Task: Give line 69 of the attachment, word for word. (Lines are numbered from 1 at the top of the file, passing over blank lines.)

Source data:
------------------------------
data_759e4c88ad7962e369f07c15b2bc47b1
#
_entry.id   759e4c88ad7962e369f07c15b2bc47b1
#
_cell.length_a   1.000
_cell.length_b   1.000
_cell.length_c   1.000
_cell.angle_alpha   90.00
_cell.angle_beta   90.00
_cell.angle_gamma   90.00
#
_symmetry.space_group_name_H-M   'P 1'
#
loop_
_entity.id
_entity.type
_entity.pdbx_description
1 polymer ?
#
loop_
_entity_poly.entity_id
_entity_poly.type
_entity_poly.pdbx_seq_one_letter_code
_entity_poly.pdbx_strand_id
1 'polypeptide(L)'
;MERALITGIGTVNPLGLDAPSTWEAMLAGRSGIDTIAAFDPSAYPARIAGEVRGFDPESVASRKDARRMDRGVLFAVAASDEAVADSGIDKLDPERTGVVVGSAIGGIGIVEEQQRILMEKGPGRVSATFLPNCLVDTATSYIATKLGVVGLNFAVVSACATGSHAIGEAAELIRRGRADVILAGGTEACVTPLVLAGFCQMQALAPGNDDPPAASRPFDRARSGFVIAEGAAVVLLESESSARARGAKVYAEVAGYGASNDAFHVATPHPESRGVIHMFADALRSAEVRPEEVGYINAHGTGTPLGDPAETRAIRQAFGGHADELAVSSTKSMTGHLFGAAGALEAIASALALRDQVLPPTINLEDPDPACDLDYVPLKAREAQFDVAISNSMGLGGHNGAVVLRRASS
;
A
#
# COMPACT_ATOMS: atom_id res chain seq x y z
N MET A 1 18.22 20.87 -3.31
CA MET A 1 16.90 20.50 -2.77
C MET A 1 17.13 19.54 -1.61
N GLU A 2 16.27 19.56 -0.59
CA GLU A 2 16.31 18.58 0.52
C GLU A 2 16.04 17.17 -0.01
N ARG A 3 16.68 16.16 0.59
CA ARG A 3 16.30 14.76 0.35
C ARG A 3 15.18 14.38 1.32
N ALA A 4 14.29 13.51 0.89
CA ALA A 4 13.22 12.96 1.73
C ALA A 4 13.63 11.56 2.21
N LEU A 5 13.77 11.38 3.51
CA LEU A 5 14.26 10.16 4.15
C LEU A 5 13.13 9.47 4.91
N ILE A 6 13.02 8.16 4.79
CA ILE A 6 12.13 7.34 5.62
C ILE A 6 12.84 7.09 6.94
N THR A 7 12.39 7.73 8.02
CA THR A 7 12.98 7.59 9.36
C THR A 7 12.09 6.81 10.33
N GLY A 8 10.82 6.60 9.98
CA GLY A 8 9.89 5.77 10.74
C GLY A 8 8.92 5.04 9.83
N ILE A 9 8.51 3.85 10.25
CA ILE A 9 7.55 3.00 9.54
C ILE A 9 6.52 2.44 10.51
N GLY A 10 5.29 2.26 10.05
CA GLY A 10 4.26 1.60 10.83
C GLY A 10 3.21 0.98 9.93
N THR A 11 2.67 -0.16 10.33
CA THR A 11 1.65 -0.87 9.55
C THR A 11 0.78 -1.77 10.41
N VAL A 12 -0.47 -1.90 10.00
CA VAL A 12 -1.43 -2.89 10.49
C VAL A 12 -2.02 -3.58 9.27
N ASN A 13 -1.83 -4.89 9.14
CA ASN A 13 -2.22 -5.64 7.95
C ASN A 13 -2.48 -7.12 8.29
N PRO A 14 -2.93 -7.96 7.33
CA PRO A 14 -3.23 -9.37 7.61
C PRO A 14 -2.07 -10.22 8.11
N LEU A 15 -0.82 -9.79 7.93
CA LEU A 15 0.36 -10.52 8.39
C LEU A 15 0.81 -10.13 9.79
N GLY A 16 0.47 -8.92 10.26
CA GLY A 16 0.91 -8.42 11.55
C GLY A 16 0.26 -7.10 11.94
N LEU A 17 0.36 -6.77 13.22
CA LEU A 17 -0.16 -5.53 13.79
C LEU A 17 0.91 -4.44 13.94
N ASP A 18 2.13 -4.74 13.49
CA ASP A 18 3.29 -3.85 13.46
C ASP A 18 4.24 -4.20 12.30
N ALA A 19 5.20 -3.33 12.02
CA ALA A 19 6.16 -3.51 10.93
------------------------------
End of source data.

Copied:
C ASN A 13 -2.48 -7.12 8.29